26 There Are Copepods In The City’s Drinking Water

Via: oukosher.org

Before you quickly gobble down New York’s tap water, we thought you should know that the water contains microscopic crustacean organisms known as copepods. This mosquito-eating larva is clean and harmless if consumed by humans.

You can also not remove them from the water, as they are almost transparent and therefore difficult to see with the naked eye. Since locals seem to enjoy the water with this special ingredient in it, why should you shy away from quenching your thirst with this water as well?

25 The Statue Of Liberty Once Looked Very Different

Via: commons.wikimedia.org

The iconic sculpture of Lady Liberty located on Liberty Island in one of New York’s harbor was a gift from the French to the people of the United States. The statue arrived in New York in 1886 in 350 pieces that were packed nicely in 214 crates.

However, the arm of the statue was received much earlier in 1876 and was kept on display at the Centennial Exposition in Philadelphia. The statue did not have a proper pedestal to place it on so locals were encouraged to contribute money towards the project. Eventually, $100,000 was raised and Lady Liberty was erected.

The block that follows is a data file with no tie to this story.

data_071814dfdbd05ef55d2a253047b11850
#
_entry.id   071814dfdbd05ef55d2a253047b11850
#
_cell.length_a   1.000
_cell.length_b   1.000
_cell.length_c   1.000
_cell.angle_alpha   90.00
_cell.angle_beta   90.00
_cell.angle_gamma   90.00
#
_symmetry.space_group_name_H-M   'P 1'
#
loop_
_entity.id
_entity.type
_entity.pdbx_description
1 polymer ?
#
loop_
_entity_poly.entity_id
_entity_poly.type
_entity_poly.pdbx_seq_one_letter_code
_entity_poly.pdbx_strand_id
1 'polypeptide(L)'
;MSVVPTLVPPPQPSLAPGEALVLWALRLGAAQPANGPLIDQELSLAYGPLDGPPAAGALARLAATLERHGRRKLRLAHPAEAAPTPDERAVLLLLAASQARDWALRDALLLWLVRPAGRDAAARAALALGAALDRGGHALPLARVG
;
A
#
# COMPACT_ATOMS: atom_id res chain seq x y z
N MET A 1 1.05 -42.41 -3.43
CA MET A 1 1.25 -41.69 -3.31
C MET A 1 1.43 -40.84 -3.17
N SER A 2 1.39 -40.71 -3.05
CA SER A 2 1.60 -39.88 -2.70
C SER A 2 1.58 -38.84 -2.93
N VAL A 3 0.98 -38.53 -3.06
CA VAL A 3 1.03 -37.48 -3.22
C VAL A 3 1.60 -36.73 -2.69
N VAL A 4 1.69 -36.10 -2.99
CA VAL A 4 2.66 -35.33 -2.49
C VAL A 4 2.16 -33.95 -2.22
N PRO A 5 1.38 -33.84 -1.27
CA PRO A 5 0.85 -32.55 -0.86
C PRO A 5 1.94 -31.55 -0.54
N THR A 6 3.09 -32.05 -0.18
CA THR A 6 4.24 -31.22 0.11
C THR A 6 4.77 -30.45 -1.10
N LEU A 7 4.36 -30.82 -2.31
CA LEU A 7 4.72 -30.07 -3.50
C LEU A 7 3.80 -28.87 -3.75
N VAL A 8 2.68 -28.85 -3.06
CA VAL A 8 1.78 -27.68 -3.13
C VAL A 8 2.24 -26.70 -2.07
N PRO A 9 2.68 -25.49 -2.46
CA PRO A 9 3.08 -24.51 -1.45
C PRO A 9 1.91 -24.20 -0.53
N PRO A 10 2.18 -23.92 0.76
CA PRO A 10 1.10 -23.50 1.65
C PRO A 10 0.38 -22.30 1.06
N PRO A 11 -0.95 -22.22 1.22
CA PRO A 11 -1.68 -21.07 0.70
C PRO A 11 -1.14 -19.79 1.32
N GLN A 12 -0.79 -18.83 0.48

24 The City Actually Has A Ton Of Great Beaches

via: timeout.com

The New York coastline extends to 520 miles and is longer than the coastlines of Miami, San Francisco, Boston, and Los Angeles combined. Out of the 520 miles, 14 miles are beautiful habitable sandy beaches that you would not think of finding in the busy city area.

The beaches are located around New York in each one of the five boroughs that make up New York City. Some of the best beaches include Coney Island in Brooklyn, Rockaway Beaches in Queens, Orchard Beach in the Bronx, Great Kills Park beaches in Staten Island, and Long Beach in Long Island.

23 New York City Has Wildlife

Via: natureontheedgenyc.blogspot.com